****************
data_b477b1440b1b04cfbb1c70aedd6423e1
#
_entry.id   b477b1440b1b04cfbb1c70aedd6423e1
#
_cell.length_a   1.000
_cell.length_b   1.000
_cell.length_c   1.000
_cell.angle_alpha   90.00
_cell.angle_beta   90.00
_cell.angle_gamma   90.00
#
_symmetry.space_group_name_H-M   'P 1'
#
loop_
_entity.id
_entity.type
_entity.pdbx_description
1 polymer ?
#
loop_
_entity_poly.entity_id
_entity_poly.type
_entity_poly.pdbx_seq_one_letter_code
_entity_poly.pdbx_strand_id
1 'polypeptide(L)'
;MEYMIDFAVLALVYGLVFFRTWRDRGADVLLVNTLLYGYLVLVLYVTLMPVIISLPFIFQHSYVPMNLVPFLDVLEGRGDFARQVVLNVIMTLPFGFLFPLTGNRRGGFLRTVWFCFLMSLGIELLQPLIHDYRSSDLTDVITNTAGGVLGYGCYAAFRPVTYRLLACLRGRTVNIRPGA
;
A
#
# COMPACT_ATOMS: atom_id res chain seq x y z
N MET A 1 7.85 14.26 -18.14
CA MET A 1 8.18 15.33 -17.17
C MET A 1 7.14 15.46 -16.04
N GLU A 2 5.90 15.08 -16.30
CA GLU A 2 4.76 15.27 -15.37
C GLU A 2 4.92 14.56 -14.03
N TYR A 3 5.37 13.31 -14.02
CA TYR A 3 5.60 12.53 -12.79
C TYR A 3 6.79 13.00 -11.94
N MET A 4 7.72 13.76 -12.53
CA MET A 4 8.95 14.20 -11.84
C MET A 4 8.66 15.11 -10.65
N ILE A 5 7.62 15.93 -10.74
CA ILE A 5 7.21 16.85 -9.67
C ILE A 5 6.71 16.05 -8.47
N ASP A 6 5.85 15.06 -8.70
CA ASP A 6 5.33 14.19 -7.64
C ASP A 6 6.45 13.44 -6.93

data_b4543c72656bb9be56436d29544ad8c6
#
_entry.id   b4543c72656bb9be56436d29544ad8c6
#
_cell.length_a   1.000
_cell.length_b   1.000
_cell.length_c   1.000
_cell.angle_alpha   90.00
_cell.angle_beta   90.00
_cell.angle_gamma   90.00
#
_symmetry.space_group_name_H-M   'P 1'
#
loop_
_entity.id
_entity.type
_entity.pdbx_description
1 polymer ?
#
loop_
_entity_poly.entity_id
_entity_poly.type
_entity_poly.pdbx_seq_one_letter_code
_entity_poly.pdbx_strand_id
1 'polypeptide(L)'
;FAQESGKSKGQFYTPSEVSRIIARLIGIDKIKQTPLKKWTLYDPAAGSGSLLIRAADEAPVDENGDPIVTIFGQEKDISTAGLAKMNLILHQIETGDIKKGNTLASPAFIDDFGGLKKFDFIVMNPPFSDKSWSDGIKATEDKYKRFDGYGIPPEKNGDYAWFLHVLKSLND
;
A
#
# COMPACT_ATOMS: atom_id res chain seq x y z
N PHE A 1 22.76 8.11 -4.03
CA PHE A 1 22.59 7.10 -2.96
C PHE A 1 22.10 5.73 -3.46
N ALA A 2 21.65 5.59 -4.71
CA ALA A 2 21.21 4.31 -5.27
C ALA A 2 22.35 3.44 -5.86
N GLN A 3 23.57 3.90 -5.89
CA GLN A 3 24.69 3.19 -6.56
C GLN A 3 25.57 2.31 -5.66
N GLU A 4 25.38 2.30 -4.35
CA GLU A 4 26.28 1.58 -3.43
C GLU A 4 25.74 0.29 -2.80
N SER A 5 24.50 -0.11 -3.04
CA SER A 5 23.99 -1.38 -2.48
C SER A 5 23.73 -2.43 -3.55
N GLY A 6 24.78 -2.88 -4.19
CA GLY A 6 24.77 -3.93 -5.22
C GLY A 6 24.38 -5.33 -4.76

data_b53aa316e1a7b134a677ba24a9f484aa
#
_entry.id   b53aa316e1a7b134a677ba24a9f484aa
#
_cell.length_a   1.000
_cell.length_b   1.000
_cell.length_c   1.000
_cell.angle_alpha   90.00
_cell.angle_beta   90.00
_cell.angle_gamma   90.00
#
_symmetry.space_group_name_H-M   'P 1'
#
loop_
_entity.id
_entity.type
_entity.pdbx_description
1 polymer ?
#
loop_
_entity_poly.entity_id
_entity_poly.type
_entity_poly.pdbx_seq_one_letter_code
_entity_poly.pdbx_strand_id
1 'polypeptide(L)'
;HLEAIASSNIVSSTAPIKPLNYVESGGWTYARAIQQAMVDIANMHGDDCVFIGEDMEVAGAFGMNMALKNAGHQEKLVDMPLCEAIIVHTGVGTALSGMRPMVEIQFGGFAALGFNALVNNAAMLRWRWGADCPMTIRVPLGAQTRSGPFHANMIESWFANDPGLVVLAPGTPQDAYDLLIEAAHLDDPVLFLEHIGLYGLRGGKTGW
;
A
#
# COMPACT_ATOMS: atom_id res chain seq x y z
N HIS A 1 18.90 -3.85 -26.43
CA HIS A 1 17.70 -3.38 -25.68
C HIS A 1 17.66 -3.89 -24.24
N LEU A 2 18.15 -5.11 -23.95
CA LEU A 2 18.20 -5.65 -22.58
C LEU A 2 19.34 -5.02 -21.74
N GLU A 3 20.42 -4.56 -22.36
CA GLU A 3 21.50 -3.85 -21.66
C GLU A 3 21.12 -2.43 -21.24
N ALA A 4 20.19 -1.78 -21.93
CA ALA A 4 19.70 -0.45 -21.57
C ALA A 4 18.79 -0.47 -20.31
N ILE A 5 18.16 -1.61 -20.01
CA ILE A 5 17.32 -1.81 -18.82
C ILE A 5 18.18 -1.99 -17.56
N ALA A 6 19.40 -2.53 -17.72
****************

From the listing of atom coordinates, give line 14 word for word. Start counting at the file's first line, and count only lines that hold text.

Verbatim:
loop_